When Morning Comes

This is an ambitious book.

Told from four points of view, When Morning Comes is a fictional telling of the plot and players around the Soweto student uprising in 1976. The students were protesting the Baas Law, which would have made new education policies for black students completely untenable. Students were already forced to learn in English, a second language, and the new law would mean students in Grade 10 and lower would need to go to school in Afrikaans.

Author Arushi Raina, who grew up in Johannesburg, South Africa, weaves the story between four very different characters: Meena, a brown girl who wants to be a doctor, Zanele, a black student helping lead the protest, her best friend Thabo, a gang member extorting cash from Meena’s father, and Jack, a white boy killing time until he heads out of the country to go to a fancy school. Their lives intertwine in surprising ways. There isn’t much room for racial delicacy in Raina’s book: the characters are defined by their skin colour because it determines their place in 1976 Soweto.

These characters need each other to survive what is coming, even if they don’t know it at first. Even if they refuse to accept it in the face of its necessity.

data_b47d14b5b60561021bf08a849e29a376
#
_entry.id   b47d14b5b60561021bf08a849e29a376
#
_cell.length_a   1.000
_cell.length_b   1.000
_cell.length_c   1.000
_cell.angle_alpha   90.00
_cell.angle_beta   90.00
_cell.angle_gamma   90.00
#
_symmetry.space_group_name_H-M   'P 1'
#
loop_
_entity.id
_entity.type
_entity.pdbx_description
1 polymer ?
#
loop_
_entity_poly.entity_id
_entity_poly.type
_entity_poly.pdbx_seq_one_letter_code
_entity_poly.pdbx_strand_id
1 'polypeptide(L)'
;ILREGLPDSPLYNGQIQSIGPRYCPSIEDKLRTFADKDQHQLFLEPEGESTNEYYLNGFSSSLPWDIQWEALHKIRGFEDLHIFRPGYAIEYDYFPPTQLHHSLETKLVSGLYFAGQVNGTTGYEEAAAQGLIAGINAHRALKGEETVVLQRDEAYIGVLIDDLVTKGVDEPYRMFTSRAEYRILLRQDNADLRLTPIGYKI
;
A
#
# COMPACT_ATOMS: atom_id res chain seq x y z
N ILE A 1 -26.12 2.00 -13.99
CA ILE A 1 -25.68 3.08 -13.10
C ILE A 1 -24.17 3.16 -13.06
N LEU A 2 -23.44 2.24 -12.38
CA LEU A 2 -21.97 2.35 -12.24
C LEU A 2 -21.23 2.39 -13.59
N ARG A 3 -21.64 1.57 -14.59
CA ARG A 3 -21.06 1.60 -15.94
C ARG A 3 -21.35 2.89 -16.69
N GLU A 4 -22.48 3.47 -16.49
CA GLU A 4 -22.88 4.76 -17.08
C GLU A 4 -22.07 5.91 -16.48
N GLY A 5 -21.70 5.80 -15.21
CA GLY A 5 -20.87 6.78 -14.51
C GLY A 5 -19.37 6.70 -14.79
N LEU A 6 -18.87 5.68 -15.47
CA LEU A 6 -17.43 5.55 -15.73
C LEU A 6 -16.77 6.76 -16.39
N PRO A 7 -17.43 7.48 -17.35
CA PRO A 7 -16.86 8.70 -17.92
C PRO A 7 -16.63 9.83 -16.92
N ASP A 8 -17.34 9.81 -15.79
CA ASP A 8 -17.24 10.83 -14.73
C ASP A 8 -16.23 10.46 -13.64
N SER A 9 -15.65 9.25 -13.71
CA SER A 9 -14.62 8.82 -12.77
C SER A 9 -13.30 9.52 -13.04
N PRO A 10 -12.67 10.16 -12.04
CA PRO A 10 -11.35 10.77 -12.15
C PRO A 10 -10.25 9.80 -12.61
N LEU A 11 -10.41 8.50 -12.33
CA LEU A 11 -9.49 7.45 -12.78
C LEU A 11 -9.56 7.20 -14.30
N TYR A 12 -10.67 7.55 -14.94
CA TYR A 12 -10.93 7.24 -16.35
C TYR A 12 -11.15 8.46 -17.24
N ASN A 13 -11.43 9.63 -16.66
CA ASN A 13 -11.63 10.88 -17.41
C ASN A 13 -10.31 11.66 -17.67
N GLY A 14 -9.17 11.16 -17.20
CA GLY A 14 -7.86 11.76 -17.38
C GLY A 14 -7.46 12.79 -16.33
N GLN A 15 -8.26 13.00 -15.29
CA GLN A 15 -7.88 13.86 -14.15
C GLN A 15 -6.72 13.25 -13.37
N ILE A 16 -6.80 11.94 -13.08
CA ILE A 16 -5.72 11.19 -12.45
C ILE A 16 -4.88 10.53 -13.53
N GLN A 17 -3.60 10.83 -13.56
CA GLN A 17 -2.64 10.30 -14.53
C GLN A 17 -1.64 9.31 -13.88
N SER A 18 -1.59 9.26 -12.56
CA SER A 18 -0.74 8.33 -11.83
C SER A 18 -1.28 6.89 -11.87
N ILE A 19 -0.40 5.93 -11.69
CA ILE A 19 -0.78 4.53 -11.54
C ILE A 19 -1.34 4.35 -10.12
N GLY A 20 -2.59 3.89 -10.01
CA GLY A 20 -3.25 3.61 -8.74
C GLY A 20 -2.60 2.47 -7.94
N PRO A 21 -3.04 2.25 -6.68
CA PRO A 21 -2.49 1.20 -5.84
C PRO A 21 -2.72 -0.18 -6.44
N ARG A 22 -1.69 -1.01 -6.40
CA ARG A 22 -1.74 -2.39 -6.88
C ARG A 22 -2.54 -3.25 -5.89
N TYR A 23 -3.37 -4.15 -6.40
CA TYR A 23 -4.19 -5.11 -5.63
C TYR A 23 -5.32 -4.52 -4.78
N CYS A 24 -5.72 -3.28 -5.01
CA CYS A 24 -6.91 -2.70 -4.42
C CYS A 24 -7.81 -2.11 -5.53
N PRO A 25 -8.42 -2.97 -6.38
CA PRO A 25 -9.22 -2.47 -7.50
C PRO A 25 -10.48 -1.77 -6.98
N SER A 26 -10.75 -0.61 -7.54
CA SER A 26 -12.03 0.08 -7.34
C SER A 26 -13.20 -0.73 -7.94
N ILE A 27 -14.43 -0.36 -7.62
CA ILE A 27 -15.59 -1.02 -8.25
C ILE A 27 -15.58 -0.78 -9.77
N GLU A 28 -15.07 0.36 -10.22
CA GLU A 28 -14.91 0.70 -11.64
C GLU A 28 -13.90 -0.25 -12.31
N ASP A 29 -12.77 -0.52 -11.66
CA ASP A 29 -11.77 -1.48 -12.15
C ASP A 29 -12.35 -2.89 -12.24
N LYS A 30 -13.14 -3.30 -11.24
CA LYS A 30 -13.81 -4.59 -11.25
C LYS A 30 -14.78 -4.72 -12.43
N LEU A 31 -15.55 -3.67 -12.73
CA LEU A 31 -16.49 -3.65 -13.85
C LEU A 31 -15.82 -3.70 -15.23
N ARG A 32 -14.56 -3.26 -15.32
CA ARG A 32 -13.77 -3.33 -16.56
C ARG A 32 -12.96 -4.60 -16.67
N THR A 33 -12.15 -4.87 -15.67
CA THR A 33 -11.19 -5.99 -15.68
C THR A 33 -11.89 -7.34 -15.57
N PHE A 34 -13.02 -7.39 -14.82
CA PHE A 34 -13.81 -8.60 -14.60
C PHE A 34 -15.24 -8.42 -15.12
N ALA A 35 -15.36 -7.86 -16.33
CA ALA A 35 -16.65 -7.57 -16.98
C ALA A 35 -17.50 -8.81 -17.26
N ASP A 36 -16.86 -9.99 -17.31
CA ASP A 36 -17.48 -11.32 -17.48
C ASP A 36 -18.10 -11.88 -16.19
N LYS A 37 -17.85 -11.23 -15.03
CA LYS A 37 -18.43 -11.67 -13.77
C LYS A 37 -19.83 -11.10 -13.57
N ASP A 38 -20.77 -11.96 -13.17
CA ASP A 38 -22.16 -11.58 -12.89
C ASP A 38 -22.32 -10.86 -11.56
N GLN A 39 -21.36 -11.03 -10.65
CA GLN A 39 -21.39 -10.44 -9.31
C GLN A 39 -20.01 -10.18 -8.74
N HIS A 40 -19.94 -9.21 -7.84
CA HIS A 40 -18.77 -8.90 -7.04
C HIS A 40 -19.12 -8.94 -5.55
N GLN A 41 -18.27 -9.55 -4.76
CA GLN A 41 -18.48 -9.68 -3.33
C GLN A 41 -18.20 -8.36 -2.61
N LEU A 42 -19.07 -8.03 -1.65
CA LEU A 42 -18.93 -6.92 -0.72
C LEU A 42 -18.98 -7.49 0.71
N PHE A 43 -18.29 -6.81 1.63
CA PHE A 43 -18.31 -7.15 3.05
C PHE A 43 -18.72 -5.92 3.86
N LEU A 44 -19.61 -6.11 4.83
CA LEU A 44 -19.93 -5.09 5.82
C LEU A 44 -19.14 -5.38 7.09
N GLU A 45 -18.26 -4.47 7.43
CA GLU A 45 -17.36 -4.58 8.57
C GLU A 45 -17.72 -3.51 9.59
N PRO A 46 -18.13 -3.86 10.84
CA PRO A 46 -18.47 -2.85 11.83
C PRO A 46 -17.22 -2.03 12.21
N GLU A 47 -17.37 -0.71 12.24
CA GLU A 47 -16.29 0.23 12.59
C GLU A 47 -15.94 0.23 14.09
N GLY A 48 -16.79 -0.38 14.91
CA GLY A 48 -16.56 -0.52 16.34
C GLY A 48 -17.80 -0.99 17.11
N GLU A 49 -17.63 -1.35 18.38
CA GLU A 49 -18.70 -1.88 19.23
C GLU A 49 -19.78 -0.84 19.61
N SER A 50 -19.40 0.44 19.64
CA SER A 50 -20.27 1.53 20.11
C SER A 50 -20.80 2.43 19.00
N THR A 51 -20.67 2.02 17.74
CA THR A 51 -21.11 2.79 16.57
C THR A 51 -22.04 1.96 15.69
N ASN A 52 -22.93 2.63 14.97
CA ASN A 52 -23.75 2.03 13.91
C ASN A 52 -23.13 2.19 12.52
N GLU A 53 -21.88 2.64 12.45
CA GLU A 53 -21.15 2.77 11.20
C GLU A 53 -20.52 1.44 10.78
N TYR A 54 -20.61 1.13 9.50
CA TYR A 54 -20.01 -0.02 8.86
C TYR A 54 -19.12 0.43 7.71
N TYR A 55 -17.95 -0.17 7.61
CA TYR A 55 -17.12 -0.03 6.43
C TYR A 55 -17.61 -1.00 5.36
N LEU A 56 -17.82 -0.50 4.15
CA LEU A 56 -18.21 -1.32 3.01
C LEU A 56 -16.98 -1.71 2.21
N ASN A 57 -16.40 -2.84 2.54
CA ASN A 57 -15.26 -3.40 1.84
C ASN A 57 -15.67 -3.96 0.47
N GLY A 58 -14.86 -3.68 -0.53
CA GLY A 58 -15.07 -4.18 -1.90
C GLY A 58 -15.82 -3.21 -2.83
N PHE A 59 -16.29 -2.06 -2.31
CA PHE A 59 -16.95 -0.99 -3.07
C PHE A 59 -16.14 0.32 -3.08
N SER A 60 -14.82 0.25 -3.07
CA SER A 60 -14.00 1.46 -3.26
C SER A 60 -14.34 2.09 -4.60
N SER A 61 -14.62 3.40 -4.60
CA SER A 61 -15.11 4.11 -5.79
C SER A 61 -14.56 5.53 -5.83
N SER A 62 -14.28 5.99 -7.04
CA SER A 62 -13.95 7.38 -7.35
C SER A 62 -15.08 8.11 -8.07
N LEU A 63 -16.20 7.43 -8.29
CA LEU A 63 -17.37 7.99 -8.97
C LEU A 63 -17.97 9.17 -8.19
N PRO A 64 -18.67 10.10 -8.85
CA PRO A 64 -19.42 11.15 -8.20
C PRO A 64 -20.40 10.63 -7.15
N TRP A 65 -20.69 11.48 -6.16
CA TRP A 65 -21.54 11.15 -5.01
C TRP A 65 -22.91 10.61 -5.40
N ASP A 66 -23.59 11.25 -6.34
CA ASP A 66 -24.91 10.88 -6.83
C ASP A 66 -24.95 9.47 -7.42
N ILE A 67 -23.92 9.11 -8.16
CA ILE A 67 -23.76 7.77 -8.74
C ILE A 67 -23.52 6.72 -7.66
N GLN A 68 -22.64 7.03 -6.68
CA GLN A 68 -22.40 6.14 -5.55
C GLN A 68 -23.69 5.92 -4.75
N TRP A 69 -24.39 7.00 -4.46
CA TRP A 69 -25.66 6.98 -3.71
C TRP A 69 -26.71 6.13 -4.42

I did trip a bit over the book’s extra players: remembering where they go, who they are. Uprisings are complicated: books about them can’t help but be. There are so many perspectives, agendas, motives. Nothing is clear cut. There are no clear delineations between good and bad, although I think we can all agree that police officers shooting students are not on the right side of things. It’s the details that are hard to agree on.

What’s hard to stomach, reading books like this, is how much the world hasn’t changed. How people haven’t changed how they relate to each other. How government leaders make decisions that appear foolish and that negatively impact large groups of people. How their decisions are either blatantly elitist, or incredibly murky. Are these leaders doing what they think is right, or are they simply doing what they want? Does a person’s motives really matter if the outcome is heinous? I worry for people.

Arushi Raina was at Event 46 (Yes, You Can!) at the 2017 Vancouver Writers Festival.

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